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Volume 11, Number 1, February 6, 2017
Back from the abyss:
ow Stephen Kanjo is fighting  climate change in northern Ghana
Stephen Kanjo has farmed all his life using methods handed down through generations to work his modest family plot of land in the Krachi Nchumuru District of the Volta Region of northern Ghana. This is a difficult place for farming.
Target 13.1
Strengthen resilience and adaptive capacity to climate-related hazards and natural disasters in all countries.
Weather patterns here are no longer as predictable as they were in his father's time. Rains come later than expected. Drou ght is always a threat. For Stephen and his wife Martha, the pressure to provide for their four children is immense. Hardworking small-holder farmers in this region are struggling to meet their nutritional needs during hunger gaps when food and money are scarce. Stephen, 48, says he became increasingly frustrated by the results of his hard labour over the years. He readily admits he had very little knowledge about the uses of good agronomic practices and extension services. At times yields were so poor Stephen would let the season go by without farming at all. 
When a new project called FOSTERING began organizing district farmers into co-operatives, it gave farmers like Stephen an opportunity to take advantage of new economies of scale - by pooling and storing their crops and waiting to sell when prices rebounded after the initial post harvest sell off. Stephen chose to join the Family Based Farmer Cooperative in Borae - and change the way his family had farmed for generations. Through the co-op, he no longer had to go it alone.

Stephen says he especially valued the training he and fellow co-op members received.
Through its demonstration fields, and in collaboration with government agricultural extension agents, the project introduced a series of agronomic practices and extension services to member farmers. New approaches for row planting, spacing and weeding radically challenged the way Stephen had learned to farm. With better drought resistant seeds he could see that sowing fewer seeds and wider apart could generate greater yields.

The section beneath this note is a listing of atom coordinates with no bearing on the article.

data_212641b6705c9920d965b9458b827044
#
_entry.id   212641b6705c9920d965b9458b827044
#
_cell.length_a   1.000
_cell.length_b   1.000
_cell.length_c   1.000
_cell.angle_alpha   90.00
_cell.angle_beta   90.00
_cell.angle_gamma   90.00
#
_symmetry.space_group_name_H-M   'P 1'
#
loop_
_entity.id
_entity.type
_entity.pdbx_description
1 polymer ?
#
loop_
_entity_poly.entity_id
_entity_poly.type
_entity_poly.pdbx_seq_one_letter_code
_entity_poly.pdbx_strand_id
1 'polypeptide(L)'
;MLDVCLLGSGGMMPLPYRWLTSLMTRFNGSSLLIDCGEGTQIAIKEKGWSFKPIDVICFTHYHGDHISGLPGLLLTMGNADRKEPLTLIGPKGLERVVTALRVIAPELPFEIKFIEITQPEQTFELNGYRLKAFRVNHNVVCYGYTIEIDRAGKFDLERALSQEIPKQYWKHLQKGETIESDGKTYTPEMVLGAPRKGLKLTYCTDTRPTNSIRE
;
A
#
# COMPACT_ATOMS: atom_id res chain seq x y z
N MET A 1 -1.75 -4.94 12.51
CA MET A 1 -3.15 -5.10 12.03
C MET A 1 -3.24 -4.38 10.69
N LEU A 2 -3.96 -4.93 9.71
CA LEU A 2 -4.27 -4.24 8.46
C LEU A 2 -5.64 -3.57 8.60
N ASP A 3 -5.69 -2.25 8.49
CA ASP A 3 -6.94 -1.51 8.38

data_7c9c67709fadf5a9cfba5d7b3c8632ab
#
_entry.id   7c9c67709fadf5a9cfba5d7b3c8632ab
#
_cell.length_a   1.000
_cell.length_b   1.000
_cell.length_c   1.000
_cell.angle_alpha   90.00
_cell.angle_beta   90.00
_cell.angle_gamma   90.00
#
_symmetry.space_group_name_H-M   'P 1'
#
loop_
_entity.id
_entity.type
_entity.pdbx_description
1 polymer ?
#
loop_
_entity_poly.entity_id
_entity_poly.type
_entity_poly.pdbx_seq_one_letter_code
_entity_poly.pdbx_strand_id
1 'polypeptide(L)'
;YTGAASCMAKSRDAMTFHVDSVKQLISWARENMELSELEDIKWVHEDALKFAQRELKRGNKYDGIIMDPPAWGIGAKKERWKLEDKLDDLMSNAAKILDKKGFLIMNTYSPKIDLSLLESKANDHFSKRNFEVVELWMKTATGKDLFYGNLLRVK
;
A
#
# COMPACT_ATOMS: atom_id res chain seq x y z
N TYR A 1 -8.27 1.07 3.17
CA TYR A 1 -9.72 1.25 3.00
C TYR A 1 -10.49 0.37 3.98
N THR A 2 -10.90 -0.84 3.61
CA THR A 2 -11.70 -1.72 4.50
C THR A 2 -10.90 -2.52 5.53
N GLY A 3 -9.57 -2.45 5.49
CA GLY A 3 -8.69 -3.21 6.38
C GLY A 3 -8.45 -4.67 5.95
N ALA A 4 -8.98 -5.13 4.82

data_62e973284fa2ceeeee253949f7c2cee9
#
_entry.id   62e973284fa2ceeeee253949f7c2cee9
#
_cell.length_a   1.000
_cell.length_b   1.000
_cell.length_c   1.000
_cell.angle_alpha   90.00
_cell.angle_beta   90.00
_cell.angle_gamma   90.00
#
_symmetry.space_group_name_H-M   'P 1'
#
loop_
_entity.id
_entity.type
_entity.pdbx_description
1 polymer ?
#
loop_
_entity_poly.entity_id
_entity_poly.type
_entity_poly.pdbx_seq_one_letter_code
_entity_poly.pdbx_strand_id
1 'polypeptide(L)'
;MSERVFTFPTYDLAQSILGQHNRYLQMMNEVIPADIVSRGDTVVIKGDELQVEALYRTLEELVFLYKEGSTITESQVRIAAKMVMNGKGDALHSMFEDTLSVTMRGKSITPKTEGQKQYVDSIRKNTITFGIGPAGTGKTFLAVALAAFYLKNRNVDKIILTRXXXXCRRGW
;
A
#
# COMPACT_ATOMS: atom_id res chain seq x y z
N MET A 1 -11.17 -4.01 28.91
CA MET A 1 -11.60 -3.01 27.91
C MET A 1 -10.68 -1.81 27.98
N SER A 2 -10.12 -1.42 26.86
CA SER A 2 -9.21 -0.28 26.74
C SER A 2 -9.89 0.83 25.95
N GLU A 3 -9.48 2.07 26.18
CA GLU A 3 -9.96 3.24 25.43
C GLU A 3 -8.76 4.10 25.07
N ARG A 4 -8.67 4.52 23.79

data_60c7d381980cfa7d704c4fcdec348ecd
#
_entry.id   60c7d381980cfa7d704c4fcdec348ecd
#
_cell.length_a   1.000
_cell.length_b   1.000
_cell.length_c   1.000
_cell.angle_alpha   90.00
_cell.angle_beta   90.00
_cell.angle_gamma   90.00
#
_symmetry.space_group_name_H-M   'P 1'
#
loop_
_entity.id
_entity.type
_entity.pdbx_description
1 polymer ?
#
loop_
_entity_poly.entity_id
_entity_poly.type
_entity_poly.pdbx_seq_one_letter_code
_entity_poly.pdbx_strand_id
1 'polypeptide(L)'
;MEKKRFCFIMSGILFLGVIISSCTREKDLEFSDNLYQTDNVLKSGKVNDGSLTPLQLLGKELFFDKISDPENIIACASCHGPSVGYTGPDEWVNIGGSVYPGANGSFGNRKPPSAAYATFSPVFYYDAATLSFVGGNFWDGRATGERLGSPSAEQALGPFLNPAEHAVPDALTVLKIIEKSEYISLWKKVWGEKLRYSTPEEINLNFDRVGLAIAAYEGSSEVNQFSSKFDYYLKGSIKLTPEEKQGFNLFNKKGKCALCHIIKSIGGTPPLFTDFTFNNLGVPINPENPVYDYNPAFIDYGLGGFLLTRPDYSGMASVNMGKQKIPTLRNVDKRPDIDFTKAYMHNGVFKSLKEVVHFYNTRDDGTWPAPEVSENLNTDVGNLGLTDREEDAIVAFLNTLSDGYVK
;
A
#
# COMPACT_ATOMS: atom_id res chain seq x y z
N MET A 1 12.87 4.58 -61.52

He learned how to build swales - low tracts of land designed to better manage water runoff, filter pollutants and increase rainwater infiltration. He also learned how to safely and properly apply inoculants and phosphorus, and water and soil conservation techniques. He learned how to compost and to plant climate resistant varieties of soybean. He also learned how to use labour to open land up for farming, and to use conservation farming (minimum tillage) - both environmentally friendly and cost effective.

Farmers soon reported that these technologies enabled them to boost their crop production even in the face of variable weather. They explained that even with good rainfall, crop performance without the application of these technologies was very poor. They had found the tools they needed to see farming as a business with promise.

Stephen applied what he learned to his fields of maize and soya beans. The transformation was so great that, for the past three years, Stephen has been the leading producer of soya beans and maize in his district. He now harvests a minimum of eight 100kg bags of soya beans and nine-to-ten 100kg bags of maize per acre - some three times the yield he'd taken before his FOSTERING training. He says other farmers sometimes come by to find out from him the secret behind his success in farming.